August 26, 2014 -- Updated 1558 GMT (2358 HKT)
David Perry asks: What's the best way for police officers to handle people with psychiatric disabilities?
August 25, 2014 -- Updated 1950 GMT (0350 HKT)
Julian Zelizer says it's not crazy to think Mitt Romney would be able to end up at the top of the GOP ticket in 2016
August 25, 2014 -- Updated 2052 GMT (0452 HKT)
Roxanne Jones and her girlfriends would cheer from the sidelines for the boys playing Little League. But they really wanted to play. Now Mo'ne Davis shows the world that girls really can throw.
August 25, 2014 -- Updated 1629 GMT (0029 HKT)
Peter Bergen and Emily Schneider say a YouTube video apparently posted by ISIS seems to show that the group has a surveillance drone, highlighting a new reality: Terrorist groups have technology once only used by states
August 25, 2014 -- Updated 2104 GMT (0504 HKT)
Kimberly Norwood is a black mom who lives in an affluent neighborhood not far from Ferguson, but she has the same fears for her children as people in that troubled town do
August 22, 2014 -- Updated 2145 GMT (0545 HKT)
It apparently has worked for France, say Peter Bergen and Emily Schneider, but carries uncomfortable risks. When it comes to kidnappings, nations face grim options.
August 26, 2014 -- Updated 1727 GMT (0127 HKT)
John Bare says the Ice Bucket Challenge signals a new kind of activism and peer-to-peer fund-raising.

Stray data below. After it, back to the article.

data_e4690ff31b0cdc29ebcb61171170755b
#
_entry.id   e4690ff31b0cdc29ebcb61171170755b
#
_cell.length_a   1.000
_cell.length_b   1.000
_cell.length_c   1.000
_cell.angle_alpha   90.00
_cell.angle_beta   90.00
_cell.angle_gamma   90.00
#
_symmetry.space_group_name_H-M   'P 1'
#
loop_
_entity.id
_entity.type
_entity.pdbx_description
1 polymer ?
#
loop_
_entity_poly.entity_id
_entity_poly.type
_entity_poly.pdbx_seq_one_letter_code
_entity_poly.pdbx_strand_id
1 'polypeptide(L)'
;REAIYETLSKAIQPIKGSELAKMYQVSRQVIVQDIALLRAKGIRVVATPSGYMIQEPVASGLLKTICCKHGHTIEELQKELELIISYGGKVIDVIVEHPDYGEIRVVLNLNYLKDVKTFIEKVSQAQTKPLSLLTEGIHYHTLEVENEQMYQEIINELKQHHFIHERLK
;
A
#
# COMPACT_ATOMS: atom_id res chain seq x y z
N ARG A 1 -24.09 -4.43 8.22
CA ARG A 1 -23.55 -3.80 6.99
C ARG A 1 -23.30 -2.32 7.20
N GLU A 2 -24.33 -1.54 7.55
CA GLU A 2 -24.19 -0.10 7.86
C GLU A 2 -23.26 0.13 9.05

August 22, 2014 -- Updated 1231 GMT (2031 HKT)
James Dawes says calling ISIS evil over and over again could very well make it harder to stop them.
August 24, 2014 -- Updated 0105 GMT (0905 HKT)
As the inquiry into the shooting of Michael Brown continues, critics question the prosecutor's impartiality.
August 22, 2014 -- Updated 2247 GMT (0647 HKT)
Newt Gingrich says it's troubling that a vicious group like ISIS can recruit so many young men from Britain.
August 21, 2014 -- Updated 1450 GMT (2250 HKT)
David Weinberger says Twitter and other social networks have been vested with a responsibility, and a trust, they did not ask for.
August 22, 2014 -- Updated 1103 GMT (1903 HKT)
John Inazu says the slogan "We are Ferguson" is meant to express empathy and solidarity. It's not true: Not all of us live in those circumstances. But we all made them.
August 22, 2014 -- Updated 1223 GMT (2023 HKT)
Retired Lt. Gen. Mark Hertling says he learned that the territory ISIS wants to control is amazingly complex.
August 20, 2014 -- Updated 1951 GMT (0351 HKT)
Cerue Garlo says Liberia is desperate for help amid a Ebola outbreak that has touched every aspect of life.
August 21, 2014 -- Updated 1742 GMT (0142 HKT)
Eric Liu says Republicans who want to restrict voting may win now, but the party will suffer in the long term.
August 21, 2014 -- Updated 1538 GMT (2338 HKT)
Jay Parini: Jesus, Pope and now researchers agree: Wealth decreases our ability to sympathize with the poor.
August 21, 2014 -- Updated 1200 GMT (2000 HKT)
Judy Melinek offers a medical examiner's perspective on what happens when police kill people like Michael Brown.
August 19, 2014 -- Updated 2203 GMT (0603 HKT)
It used to be billy clubs, fire hoses and snarling German shepherds. Now it's armored personnel carriers and flash-bang grenades, writes Kara Dansky.
August 20, 2014 -- Updated 1727 GMT (0127 HKT)
Maria Haberfeld: People who are unfamiliar with police work can reasonably ask, why was an unarmed man shot so many times, and why was deadly force used at all?
ADVERTISEMENT